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Integration in Laplace Transform

  1. Jan 28, 2015 #1
    Hello everyone, I have a question about integrating in Laplace Transform. For example, if I have:
    [tex]f(t)=e^{i.t}[/tex]
    I have to solve this equation:
    [tex]\int_{0}^{\infty}e^{i.t}.e^{-s.t}dt[/tex]

    If I do like this, it's very simple:
    [tex]\int_{0}^{\infty}e^{i.t}.e^{-s.t}dt=\int_{0}^{\infty}e^{-t.(s-i)}dt=\frac{-1}{s-i}.(0-1)=\frac{1}{s-i}[/tex]

    But, if I do like this, I can't solve it:
    [tex]\int_{0}^{\infty}e^{i.t}.e^{-s.t}dt=\int_{0}^{\infty}e^{t.(i-s)}dt=\frac{1}{i-s}.(?? - 1)= ?? [/tex]

    Where it says '??', I don't know what to write.

    Any help? Thanks!
     
  2. jcsd
  3. Jan 29, 2015 #2
    You're technically dealing with a complex variable [itex]s[/itex] and an improper integral. So what you really want to calculate is
    [tex]\lim_{n \rightarrow \infty}\int_{0}^{n}e^{it}e^{-(a+b i)t}dt = \lim_{n \rightarrow \infty}\int_{0}^{n}e^{(-a+(1-b)i)t}dt = \lim_{n \rightarrow \infty} \frac{1}{-a+(1-b)i} \left ( e^{(-a+(1-b)i)n} - 1 \right) .[/tex]
     
  4. Jan 29, 2015 #3
    The Laplace transform here is defined for ##s>0##. Integrating you get $$\int_0^\infty e^{t(i-s)} dt = \frac{e^{t(i-s)}}{i-s} \Bigm|_{t=0}^{t=\infty} = \frac1{i-s} (0-1)= \frac1{s-i} .$$ Here by the value at ##t=\infty## you should understand the limit as ##t\to\infty##, and this limit is ##0## if ##s>0##. You can also consider complex ##s##, the same computation works and the limit as ##t\to\infty## is still zero if ##\operatorname{Re}s>0##. In your computations you skipped on step (did not write the antiderivative), maybe that was the source of your confusion.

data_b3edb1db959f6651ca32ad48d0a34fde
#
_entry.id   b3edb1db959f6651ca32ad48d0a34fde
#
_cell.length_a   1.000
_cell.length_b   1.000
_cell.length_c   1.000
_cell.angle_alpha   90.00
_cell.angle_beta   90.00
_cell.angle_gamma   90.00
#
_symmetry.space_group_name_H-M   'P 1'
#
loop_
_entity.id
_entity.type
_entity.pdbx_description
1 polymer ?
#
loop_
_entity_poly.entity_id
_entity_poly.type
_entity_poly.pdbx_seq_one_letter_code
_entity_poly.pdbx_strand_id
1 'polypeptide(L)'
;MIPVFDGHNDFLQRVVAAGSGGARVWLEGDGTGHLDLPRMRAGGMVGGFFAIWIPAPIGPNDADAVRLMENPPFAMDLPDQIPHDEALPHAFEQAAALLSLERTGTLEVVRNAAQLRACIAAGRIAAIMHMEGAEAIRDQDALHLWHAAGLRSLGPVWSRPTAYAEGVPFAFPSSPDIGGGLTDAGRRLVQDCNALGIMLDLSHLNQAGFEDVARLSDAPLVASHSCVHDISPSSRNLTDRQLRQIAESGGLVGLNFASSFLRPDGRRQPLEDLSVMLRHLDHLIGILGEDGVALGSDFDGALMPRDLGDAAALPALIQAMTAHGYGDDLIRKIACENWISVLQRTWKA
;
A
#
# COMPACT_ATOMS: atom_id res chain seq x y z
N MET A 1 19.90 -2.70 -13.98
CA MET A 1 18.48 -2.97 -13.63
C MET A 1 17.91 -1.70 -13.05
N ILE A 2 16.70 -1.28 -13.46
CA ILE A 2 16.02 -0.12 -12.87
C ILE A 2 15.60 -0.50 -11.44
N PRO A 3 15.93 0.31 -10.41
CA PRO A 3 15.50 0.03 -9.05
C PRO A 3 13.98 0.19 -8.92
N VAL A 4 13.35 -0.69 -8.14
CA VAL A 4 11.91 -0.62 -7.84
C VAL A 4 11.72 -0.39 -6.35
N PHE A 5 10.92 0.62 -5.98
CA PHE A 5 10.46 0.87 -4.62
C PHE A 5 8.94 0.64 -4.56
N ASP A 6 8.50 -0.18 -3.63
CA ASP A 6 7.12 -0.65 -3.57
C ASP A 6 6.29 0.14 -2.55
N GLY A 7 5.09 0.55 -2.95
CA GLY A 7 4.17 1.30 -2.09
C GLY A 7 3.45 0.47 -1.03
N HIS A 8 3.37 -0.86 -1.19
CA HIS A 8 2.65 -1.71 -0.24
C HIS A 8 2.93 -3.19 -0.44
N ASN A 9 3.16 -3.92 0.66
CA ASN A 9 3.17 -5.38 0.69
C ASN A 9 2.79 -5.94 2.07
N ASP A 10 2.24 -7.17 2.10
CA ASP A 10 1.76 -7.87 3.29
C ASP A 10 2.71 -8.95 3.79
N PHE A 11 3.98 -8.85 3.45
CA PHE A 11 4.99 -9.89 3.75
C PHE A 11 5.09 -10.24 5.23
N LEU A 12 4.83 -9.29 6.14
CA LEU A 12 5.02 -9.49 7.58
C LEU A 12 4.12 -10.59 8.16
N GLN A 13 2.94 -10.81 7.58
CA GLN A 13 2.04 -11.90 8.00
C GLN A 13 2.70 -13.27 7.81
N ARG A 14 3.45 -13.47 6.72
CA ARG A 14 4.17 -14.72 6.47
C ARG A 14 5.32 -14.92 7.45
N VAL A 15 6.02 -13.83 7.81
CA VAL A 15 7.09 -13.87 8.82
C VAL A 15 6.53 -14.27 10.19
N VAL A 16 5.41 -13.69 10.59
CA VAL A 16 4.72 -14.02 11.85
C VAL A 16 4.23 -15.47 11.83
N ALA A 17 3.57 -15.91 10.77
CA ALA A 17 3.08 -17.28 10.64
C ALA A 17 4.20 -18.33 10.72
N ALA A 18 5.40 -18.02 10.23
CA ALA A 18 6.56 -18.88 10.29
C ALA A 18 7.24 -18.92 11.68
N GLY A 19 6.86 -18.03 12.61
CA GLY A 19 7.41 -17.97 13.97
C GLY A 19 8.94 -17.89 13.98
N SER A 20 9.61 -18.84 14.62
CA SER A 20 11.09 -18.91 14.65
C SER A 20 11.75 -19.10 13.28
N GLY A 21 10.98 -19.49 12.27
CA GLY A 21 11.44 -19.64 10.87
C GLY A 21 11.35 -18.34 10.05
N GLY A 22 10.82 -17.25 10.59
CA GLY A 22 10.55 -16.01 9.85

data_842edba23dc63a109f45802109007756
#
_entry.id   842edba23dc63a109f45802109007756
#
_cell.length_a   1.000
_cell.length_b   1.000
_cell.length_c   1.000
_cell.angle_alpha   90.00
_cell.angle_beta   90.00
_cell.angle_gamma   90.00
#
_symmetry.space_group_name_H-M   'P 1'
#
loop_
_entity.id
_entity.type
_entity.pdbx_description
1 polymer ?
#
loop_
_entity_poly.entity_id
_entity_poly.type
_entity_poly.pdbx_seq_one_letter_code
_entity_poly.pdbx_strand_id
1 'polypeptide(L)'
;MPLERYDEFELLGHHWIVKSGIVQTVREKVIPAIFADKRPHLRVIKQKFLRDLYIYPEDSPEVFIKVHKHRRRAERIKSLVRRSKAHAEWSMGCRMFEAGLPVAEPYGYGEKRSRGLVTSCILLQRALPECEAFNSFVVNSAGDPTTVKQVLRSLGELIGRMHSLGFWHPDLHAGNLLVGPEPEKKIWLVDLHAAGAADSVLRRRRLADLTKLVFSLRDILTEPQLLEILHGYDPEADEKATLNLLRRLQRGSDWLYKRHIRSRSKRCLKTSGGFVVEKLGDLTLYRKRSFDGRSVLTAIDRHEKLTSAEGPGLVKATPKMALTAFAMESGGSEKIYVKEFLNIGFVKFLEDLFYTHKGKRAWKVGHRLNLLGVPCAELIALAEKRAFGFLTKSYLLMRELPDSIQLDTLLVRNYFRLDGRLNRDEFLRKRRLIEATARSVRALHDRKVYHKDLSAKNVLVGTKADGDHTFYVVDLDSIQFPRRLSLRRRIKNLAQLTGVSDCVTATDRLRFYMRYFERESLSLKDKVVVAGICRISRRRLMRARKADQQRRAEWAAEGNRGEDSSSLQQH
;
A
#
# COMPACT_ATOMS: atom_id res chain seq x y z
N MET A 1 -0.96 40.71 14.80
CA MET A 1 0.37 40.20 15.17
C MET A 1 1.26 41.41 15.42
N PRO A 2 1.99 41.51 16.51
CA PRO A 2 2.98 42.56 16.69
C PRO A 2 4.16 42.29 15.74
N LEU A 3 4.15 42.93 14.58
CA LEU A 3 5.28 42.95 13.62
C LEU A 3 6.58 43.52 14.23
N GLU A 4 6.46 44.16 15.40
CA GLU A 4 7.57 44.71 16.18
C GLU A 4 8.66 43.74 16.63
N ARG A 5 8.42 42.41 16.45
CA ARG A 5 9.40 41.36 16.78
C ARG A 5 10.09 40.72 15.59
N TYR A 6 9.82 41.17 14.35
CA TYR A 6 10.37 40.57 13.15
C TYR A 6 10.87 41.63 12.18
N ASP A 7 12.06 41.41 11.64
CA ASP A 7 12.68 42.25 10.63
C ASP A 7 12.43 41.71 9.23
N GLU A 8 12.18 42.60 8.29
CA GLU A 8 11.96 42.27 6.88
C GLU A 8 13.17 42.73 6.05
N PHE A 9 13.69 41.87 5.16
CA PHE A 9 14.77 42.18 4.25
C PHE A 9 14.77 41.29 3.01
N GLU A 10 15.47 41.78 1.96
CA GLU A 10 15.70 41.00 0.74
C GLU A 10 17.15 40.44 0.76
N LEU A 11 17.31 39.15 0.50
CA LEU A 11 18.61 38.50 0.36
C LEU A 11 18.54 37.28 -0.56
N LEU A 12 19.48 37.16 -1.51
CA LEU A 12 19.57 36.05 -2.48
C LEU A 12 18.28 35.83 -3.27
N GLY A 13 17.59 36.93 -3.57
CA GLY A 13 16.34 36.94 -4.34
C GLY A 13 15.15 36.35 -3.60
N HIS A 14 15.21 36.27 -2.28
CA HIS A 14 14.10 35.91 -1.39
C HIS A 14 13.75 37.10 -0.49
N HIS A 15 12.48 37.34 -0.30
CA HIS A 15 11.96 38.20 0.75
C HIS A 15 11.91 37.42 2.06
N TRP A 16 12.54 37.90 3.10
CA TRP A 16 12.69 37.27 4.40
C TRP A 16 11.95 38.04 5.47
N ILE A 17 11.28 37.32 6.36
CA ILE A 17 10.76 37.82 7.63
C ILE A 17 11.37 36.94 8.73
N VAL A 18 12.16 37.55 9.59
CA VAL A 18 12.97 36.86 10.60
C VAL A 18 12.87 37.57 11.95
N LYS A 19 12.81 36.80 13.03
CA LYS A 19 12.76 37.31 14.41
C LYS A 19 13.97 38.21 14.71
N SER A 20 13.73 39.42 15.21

5. Jan 30, 2015 #4
    Thanks for your answers!
    I can see now that [tex]e^{t.(i-s)}[/tex], with [tex]t->\infty[/tex] is equal to 0, but why?
    I can separate that exponential in 2 parts: real and immaginary. In the real part, of course I have [tex]e^{-t.s}=0[/tex] but in the immaginary part I have: [tex]e^{i.t}[/tex] and that's not 0.
    So, I have [tex]0.\infty[/tex], with the infinity in the immaginary. Isn't that strange? Why do you say that is 0?
     
  6. Jan 30, 2015 #5
    For real ##t## we have ##|e^{it}|=1##, so we have something bounded (##e^{it}##) times something with limit ##0##. The resulting limit is then ##0##.
     
  7. Jan 30, 2015 #6
    Oh, that's true!!!!!!!
    Thanksssssssssssssssssssss


    Sorry, Euler, I forgot about you haha
     
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